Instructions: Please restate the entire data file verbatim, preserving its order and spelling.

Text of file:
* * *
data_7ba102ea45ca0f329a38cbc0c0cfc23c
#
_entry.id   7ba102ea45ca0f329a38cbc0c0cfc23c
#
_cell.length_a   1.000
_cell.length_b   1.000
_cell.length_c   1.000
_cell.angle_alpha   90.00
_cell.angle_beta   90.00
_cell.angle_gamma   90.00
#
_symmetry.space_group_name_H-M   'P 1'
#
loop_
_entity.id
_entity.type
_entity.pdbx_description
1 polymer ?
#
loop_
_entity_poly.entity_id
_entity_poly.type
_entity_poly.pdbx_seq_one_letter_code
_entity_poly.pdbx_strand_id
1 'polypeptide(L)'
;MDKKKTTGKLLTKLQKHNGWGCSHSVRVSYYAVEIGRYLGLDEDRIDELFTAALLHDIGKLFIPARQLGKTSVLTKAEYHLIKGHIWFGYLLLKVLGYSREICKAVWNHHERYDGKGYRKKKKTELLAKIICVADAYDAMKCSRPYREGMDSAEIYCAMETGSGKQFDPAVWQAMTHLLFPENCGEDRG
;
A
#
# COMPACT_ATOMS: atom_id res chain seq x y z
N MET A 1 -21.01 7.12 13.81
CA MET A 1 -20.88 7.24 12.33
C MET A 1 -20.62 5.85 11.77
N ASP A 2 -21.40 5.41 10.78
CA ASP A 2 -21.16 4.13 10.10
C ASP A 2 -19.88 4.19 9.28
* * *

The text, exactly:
data_7ba102ea45ca0f329a38cbc0c0cfc23c
#
_entry.id   7ba102ea45ca0f329a38cbc0c0cfc23c
#
_cell.length_a   1.000
_cell.length_b   1.000
_cell.length_c   1.000
_cell.angle_alpha   90.00
_cell.angle_beta   90.00
_cell.angle_gamma   90.00
#
_symmetry.space_group_name_H-M   'P 1'
#
loop_
_entity.id
_entity.type
_entity.pdbx_description
1 polymer ?
#
loop_
_entity_poly.entity_id
_entity_poly.type
_entity_poly.pdbx_seq_one_letter_code
_entity_poly.pdbx_strand_id
1 'polypeptide(L)'
;MDKKKTTGKLLTKLQKHNGWGCSHSVRVSYYAVEIGRYLGLDEDRIDELFTAALLHDIGKLFIPARQLGKTSVLTKAEYHLIKGHIWFGYLLLKVLGYSREICKAVWNHHERYDGKGYRKKKKTELLAKIICVADAYDAMKCSRPYREGMDSAEIYCAMETGSGKQFDPAVWQAMTHLLFPENCGEDRG
;
A
#
# COMPACT_ATOMS: atom_id res chain seq x y z
N MET A 1 -21.01 7.12 13.81
CA MET A 1 -20.88 7.24 12.33
C MET A 1 -20.62 5.85 11.77
N ASP A 2 -21.40 5.41 10.78
CA ASP A 2 -21.16 4.13 10.10
C ASP A 2 -19.88 4.19 9.28